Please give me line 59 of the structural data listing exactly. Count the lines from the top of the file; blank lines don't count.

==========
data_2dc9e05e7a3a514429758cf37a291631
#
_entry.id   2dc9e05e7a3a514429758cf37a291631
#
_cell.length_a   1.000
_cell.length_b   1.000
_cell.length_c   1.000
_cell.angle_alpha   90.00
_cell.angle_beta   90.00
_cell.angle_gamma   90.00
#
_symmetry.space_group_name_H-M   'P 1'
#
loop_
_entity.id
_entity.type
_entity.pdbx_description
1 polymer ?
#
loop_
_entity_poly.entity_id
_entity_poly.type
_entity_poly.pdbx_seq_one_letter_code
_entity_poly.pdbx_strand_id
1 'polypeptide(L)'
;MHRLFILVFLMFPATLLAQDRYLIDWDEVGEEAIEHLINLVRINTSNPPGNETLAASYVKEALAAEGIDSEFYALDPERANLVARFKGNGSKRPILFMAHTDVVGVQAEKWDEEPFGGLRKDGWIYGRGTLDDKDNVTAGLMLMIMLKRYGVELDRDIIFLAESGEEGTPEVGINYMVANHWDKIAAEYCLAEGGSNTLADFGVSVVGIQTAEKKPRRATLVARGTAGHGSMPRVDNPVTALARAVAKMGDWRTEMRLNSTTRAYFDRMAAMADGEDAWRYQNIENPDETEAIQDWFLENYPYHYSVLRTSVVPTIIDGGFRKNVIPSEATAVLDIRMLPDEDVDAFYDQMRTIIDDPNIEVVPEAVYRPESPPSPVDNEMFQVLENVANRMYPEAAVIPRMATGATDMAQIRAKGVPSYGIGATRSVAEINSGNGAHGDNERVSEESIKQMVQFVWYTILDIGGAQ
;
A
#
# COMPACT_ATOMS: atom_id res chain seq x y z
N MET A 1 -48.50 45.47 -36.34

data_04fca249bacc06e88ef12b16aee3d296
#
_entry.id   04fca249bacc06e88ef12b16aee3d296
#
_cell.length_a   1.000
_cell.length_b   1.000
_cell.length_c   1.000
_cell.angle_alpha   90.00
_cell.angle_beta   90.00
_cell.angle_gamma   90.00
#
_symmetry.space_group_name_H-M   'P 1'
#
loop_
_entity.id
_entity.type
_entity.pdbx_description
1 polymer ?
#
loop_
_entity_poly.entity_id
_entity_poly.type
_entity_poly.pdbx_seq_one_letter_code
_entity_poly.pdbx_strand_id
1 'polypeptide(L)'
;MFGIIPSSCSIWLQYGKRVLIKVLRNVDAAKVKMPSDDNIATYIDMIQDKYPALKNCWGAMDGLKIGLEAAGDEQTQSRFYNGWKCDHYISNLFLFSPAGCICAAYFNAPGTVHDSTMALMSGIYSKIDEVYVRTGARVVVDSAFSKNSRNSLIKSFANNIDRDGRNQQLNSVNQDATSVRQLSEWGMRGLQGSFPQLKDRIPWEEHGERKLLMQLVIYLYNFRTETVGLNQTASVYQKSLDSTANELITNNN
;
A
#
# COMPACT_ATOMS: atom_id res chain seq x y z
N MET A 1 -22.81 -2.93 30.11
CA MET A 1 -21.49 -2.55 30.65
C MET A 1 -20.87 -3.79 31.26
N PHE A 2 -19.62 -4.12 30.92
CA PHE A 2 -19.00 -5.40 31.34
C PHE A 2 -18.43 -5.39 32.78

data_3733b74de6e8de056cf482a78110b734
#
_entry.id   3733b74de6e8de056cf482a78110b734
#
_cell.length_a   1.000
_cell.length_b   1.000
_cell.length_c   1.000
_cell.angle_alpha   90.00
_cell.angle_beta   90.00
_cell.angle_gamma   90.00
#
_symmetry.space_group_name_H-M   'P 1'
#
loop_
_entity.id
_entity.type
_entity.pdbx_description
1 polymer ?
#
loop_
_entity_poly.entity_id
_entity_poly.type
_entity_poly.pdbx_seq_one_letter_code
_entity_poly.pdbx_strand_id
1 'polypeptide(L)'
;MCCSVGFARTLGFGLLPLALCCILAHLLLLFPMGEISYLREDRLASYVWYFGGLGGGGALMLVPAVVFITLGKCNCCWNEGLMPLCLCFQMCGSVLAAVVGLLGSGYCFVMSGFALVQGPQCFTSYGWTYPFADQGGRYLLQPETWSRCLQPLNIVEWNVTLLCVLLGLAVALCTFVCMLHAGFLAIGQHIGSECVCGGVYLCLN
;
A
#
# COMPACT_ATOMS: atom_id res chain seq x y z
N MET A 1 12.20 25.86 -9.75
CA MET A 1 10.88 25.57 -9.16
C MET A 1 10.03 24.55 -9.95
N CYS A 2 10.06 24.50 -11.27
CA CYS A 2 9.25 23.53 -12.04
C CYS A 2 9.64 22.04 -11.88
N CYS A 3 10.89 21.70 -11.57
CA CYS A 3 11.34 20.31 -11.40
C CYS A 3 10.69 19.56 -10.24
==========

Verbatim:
A